CALCUTTA, India -- Every morning across India, a half-million small miracles of Churchill-era engineering sally forth, when owners of India's unofficial national car crank up their engines and rumble off to greet the day.
The marvel isn't that the cars continue to run, but rather that they're still being made. For the king of the road in India remains the cuddly yet noble Ambassador, a jelly bean-shaped sedan still built here according to blueprints sketched out in Britain four decades ago.
"We didn't want to tamper with it," said S. L. Bhatter, president of Hindustan Motors Ltd., the company that has been making the Ambassador near here since the mid-1950s. "It's an excellent piece of engineering for Indian road conditions."
Put another way, the car's low-tech innards and heavy-gauge steel skin can take the abuse hammered out by the pockmarked dirt roads crisscrossing India. Of the 600,000 Ambassadors built here to date, all but 50,000 or so remain in use, a sterling tribute to a car with an average road life topping 25 years.
With its hawk's-bill hood and gumdrop roof line, the chummy little Ambassador is a living museum, a soulful throwback to an age when cars were designed mainly to carry people, not as turbo-charged objects of a chic generation's aerodynamic fantasies.
In the day of complex, microprocessor-driven, digitally controlled supercars, the Ambassador is the peanut-butter-and-jelly sandwich of automobiles -- four cylinders, spark plugs and manual steering.
Anyone old enough to recall riding in the back seat of the family Chrysler with Dad behind the wheel in the Eisenhower days will find a distantly familiar innocence inside the four-door Ambassador.
With its couch-like seats and spacious interior, the Ambassador can coddle five tall adults. Ambitious taxi drivers in the hinterlands commonly cram 15 or more into the humble carriage, partly by removing the trunk lid and stuffing passengers in the rear compartment along with the spare tire.
Like much else in India, the key to getting along with an Ambassador is to love it for what it is, not belittle it for what it isn't.
Its 48-horsepower engine, for instance, gives the Ambassador about half the power of most Japanese compacts. This isn't much of a shortcoming, however, in a country particularly well suited to life at 40 mph, a healthy Ambassador cruising speed.
One doesn't exactly drive an Ambassador; that would imply a measure of control still largely unfamiliar here. Rather, the car is sort of pointed in a general direction, power is applied, and the vehicle lumbers off down the road more or less on course, with something like the feel of a flat-bottomed boat on a breeze-stirred pond.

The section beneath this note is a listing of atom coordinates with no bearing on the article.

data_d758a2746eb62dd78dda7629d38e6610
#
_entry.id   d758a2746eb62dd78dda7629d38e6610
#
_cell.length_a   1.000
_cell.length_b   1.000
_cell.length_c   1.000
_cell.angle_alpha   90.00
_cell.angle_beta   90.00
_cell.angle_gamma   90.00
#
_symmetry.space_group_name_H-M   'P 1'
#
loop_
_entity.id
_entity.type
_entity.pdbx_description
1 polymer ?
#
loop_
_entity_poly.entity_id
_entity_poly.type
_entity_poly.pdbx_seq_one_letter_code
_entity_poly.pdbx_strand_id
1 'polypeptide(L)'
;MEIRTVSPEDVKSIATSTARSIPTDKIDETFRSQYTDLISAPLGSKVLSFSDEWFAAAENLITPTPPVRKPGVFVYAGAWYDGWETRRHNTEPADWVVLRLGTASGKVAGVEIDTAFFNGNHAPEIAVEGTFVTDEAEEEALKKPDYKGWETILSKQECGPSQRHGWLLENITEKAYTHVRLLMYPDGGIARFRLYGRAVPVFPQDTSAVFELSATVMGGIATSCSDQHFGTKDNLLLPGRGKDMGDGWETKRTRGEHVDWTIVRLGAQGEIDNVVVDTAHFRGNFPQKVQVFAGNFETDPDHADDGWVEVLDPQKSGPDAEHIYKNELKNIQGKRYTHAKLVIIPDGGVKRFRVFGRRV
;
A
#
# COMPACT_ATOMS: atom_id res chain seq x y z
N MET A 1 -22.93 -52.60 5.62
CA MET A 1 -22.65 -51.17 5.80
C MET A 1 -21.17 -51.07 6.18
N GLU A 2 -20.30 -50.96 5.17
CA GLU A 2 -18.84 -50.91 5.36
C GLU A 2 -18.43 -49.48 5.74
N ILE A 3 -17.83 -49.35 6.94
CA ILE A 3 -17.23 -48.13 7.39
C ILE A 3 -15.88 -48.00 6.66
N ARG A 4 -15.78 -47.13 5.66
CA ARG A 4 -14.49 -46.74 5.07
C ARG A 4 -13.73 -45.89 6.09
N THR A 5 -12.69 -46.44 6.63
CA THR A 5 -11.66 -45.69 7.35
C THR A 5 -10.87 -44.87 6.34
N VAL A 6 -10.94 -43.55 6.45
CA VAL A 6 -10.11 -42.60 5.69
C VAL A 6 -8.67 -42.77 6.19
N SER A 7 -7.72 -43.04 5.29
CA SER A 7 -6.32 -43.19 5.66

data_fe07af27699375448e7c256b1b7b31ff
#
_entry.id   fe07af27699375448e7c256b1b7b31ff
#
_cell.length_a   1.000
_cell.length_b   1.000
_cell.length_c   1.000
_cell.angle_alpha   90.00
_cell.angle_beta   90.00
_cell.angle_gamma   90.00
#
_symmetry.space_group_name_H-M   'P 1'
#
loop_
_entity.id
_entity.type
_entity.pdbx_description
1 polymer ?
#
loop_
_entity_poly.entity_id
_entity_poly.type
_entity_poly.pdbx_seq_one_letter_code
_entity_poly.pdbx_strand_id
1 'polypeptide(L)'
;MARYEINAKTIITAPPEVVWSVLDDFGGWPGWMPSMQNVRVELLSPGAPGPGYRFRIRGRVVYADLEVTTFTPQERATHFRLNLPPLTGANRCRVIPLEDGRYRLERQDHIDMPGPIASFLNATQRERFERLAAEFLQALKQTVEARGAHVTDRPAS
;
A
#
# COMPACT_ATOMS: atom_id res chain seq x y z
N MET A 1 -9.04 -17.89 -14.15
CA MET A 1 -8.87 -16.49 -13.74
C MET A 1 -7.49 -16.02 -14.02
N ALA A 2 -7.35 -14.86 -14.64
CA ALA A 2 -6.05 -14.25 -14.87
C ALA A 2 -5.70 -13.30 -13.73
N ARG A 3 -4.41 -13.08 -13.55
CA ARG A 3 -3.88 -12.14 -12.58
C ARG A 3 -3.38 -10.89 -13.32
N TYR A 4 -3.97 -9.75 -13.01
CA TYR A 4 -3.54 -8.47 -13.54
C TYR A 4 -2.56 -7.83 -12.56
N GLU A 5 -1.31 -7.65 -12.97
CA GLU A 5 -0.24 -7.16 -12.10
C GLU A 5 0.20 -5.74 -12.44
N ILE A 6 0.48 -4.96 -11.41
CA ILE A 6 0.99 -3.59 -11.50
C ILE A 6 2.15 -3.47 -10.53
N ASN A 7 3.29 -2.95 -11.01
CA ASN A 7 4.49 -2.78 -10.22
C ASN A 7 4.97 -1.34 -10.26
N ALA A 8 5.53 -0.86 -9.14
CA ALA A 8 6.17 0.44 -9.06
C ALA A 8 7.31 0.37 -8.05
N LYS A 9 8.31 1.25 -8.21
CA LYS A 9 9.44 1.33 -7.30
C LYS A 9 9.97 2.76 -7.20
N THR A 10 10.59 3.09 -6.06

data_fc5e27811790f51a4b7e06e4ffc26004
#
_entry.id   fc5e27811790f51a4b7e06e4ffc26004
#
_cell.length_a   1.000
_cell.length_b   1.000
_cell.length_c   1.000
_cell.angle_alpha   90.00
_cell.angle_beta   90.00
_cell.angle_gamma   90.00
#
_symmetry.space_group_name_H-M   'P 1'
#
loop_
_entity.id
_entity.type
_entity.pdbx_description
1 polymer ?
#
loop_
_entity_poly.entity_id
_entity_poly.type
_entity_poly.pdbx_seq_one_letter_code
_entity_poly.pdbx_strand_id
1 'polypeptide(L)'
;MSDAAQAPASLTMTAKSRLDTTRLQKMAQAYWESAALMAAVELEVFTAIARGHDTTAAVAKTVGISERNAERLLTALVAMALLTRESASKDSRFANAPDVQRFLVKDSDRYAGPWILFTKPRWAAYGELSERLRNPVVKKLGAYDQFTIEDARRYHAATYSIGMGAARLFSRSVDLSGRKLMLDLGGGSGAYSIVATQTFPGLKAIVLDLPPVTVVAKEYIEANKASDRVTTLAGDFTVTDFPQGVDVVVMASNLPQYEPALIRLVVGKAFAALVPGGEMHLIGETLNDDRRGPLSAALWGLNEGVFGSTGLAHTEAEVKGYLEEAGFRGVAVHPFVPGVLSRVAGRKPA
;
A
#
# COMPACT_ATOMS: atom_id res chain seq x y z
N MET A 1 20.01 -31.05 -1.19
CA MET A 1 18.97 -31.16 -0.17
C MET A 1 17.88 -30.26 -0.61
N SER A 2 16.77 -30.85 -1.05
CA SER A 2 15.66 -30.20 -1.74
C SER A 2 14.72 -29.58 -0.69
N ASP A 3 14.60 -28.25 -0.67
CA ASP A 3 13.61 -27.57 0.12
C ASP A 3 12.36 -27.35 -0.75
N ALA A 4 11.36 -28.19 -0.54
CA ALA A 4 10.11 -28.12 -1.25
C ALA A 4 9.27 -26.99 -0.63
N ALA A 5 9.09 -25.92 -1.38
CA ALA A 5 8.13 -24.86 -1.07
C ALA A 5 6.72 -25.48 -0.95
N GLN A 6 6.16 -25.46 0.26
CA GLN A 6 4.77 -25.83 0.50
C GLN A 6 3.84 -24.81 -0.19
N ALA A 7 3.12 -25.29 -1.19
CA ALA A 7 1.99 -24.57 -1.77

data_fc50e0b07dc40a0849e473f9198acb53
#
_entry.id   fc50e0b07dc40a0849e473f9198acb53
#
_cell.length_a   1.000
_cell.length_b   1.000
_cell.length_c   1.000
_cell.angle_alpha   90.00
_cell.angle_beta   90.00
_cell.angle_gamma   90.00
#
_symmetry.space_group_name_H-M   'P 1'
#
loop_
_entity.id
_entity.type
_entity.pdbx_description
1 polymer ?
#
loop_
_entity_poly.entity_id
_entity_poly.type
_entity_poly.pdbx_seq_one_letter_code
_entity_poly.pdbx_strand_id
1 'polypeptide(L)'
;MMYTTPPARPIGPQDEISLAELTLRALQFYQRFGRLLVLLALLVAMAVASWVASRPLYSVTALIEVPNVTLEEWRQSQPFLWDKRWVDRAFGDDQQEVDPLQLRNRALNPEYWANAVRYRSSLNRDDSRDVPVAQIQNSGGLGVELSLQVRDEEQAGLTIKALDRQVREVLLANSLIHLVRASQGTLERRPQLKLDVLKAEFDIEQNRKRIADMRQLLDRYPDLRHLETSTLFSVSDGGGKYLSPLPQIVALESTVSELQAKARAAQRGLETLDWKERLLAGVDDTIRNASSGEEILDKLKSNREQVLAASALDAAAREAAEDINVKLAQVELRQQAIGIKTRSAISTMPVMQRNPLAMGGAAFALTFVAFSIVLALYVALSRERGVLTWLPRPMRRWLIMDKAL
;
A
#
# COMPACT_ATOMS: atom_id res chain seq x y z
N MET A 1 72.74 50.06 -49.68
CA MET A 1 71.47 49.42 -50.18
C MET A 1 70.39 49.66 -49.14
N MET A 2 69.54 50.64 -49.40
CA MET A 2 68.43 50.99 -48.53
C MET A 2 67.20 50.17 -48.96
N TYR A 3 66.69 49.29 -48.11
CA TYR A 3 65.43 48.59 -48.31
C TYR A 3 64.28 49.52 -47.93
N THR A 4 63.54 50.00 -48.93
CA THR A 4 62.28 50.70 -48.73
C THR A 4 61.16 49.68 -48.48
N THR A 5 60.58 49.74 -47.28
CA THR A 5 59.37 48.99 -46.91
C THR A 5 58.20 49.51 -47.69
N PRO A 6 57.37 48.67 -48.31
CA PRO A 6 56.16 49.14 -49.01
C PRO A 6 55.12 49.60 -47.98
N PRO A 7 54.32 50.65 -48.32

Stopping is a bit of a nuisance, since it squanders hard-won momentum, so stop signs rarely elicit much more than a pause, making a near-miss the likely consequence of every approach to an intersection.
Similarly, horn-blowing supersedes braking as a collision-avoidance tactic, and traffic tiptoes along in compensatory caution, ebbing and flowing in a rhythmic tide as drivers glide tentatively through perilous turns like novice ice skaters braced for a fall.
The Ambassador was designed in the late 1940s by Morris Motors Ltd. of Oxford, England. Even the company's founder, William R. Morris, initially derided the car's shape, grumbling that it reminded him of "a poached egg."
But when India decided to build a domestic auto industry, shortly after winning independence from London in 1947, the little Morris was tapped as the seed. Hindustan Motors imported from Oxford the machinery needed to manufacture the car, and India's automobile industry was born.
Sales haven't been helped by the car's $8,500 price tag (taxes make up nearly half), a genuine fortune in a country where per capita income has yet to hit $400 a year. Indeed, the car has survived largely because of a government prohibition on auto imports, shielding the Ambassador and its domestic stablemate, the 1970s-vintage Contessa, from foreign competition.
Opponents of New Delhi's "let's make it ourselves" policy unkindly point to the Ambassador as an example of how protectionism inhibits innovation.
Though it may not be an industry pacesetter, the Ambassador has proved a reliable and much adored workhorse for four decades here. Some can hardly imagine the Indian landscape without them.
"If the Ambassador had not been around, I think our transportation industry would have faltered," said Sujoy Gupta, Calcutta correspondent for the national fortnightly BusinessWorld.
The same might be said for Mr. Gupta's family life. He wooed his bride two decades ago while sporting around Calcutta in his uncle's navy blue Ambassador.
Eventually Mr. Gupta bought that car, and he keeps finding new reasons to praise it.
"I can take children along without much discomfort, and it can ride roughshod over any kind of road," Mr. Gupta said. "It's very tough."
Even in India, though, nothing lasts forever. The venerable Ambassador is getting a slight face lift next year, and engineers are working the kinks out of a plan for a more powerful engine.
Before long, one company visionary predicts, the car might even be offered with air conditioning.
After all, conceded its president, "people do need change."